A HISTORY OF FLIGHT
The director of communications and government affairs at Airbus has taken on some tough briefs in her career. But her insistence on building face-to-face relationships with stakeholders and colleagues has stood her in good stead. Neil Gibbons reports. Photographs by Sam Friedrich
Who wants an easy life? Certainly not Katherine Bennett, UK director of communications and government affairs for aircraft manufacturer Airbus. In a constantly challenging career, she has often found herself swimming against the tide, having taken up the cause of the maligned, the misunderstood, or the underdog.
In a professional journey that began in government affairs but has broadened to take in a wider comms brief, Katherine has frequently championed causes that might not tally with public sentiment or political vogue – from PR for tobacco firms, to lobbying against the National Lottery.
Raised and educated in Banstead, Surrey, Katherine at first had little interest in a comms career. “I was always envious of people who knew what they wanted to do,” she says. “Some people had that urge to become doctors or lawyers, but I was always unsure of where I wanted to go.”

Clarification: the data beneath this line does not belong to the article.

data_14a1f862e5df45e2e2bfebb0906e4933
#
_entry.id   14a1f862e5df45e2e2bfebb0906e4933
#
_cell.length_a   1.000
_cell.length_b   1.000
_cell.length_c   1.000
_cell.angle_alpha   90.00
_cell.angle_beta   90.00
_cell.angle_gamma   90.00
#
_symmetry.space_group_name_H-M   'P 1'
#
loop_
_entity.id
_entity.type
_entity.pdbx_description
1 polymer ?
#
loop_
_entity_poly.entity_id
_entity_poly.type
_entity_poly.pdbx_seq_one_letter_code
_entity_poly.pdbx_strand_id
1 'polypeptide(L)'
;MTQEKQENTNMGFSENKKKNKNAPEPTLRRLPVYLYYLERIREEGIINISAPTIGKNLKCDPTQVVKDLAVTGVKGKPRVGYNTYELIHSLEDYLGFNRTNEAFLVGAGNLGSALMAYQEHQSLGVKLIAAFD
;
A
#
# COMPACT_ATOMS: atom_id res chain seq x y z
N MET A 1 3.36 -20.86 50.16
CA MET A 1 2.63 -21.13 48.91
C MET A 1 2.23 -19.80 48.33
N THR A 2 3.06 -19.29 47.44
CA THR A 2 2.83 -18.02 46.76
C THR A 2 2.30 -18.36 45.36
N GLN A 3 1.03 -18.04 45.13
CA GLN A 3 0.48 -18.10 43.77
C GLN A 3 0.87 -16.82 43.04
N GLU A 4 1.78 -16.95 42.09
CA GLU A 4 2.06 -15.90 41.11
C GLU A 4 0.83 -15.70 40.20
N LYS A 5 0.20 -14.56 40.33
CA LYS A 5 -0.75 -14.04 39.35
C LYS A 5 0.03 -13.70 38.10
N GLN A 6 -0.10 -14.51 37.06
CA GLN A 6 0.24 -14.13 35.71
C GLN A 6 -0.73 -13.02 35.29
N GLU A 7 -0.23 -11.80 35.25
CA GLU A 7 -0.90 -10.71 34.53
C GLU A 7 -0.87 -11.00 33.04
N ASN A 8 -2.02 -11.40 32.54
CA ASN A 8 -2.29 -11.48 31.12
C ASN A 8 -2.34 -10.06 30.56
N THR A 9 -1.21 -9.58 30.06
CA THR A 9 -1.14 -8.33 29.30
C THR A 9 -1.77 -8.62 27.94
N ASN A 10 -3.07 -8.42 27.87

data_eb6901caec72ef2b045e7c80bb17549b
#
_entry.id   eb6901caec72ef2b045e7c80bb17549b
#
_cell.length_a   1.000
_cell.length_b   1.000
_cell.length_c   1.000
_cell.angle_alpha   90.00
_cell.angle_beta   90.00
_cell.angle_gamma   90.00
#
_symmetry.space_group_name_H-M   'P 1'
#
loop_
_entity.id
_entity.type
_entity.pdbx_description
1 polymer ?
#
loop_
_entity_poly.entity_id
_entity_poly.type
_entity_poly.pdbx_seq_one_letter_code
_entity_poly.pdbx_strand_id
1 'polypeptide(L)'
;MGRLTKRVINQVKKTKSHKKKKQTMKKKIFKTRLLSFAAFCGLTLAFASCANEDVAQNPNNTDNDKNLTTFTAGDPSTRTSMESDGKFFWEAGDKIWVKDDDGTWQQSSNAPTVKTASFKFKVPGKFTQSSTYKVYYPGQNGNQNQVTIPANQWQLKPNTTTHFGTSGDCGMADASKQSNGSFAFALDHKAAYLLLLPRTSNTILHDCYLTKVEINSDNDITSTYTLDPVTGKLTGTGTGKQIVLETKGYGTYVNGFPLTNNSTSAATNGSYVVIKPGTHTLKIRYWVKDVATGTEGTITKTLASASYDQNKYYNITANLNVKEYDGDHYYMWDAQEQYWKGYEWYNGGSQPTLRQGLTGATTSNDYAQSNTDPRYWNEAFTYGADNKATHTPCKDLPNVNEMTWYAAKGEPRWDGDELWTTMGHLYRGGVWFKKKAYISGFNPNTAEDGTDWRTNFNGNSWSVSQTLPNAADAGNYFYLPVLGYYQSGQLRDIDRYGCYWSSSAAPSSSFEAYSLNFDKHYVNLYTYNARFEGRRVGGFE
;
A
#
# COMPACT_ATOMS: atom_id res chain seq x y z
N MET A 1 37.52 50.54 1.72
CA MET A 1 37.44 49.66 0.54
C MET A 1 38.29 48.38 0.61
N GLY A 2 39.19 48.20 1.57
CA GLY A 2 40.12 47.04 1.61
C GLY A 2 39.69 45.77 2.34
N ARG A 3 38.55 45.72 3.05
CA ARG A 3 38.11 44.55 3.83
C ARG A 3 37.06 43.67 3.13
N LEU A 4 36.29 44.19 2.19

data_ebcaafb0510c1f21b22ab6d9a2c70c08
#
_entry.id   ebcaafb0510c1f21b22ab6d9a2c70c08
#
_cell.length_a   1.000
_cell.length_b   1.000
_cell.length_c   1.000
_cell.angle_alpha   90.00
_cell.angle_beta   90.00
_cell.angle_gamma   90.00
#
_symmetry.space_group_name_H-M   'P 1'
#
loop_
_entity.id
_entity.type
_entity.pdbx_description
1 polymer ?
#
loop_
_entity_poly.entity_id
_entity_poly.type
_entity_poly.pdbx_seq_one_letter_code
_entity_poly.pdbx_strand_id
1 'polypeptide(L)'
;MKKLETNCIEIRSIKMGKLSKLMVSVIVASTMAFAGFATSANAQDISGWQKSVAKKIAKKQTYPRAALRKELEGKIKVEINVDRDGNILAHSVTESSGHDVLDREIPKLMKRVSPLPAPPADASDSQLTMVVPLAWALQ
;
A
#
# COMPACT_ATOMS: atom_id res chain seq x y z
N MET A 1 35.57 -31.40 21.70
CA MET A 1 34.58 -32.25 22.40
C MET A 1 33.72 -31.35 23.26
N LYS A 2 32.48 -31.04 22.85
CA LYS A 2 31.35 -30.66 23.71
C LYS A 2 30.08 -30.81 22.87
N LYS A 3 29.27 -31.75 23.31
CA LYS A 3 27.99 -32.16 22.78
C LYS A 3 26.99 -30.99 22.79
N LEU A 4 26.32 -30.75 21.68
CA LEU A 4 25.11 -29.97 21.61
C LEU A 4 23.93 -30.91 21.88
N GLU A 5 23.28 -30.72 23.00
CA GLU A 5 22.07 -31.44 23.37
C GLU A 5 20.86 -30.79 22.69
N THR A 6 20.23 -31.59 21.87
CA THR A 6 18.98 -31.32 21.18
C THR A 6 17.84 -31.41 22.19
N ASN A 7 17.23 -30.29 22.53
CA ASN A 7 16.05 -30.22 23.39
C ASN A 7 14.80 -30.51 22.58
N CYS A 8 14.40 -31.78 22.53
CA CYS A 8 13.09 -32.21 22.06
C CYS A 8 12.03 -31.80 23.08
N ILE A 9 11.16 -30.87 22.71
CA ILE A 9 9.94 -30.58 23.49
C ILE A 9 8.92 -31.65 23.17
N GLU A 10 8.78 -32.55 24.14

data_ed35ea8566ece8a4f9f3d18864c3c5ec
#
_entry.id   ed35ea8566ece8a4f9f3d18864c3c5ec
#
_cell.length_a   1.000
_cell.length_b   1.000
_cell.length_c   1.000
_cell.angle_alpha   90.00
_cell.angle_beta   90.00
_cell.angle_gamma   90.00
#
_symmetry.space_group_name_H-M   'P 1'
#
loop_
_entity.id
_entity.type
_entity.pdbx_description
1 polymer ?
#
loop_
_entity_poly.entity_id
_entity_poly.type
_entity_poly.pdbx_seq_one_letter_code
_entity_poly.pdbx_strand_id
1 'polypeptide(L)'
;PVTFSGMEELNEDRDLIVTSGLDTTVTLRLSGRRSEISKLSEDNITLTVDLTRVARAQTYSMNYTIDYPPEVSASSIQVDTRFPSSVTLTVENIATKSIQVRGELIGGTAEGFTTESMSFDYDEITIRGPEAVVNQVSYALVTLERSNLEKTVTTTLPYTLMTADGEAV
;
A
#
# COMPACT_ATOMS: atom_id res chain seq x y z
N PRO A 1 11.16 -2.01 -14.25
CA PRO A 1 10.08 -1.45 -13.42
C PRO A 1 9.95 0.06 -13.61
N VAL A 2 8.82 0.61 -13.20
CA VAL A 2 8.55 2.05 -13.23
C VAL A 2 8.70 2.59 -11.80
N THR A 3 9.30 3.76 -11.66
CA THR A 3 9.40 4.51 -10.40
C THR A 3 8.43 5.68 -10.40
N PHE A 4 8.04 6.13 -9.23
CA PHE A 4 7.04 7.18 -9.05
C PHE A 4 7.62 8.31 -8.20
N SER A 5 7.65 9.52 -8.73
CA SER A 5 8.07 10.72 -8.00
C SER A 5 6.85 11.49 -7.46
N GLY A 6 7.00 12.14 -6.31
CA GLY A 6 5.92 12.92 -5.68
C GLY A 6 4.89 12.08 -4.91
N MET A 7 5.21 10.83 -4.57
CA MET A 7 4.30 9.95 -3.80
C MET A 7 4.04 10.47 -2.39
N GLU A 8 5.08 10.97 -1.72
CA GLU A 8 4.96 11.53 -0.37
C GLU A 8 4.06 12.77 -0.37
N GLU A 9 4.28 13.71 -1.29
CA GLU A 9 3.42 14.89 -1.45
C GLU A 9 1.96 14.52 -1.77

It was, she says, only in final year of her degree that she began to develop an inkling for corporate affairs. Studying for a Combined Arts degree and majoring in History and Politics at Leicester, she found herself fascinated by politics as well as the process of research and reading.
At the same time, she made sure she gained a rounded university experience. “I was quite studious. But I made sure I made best of being away in a new place. It was more of a life experience for me. I threw myself into life in my hall of residence. I was treasurer of the JCR. I played Lacrosse for university. I was making sure I acquired skills that would help me to develop in business.”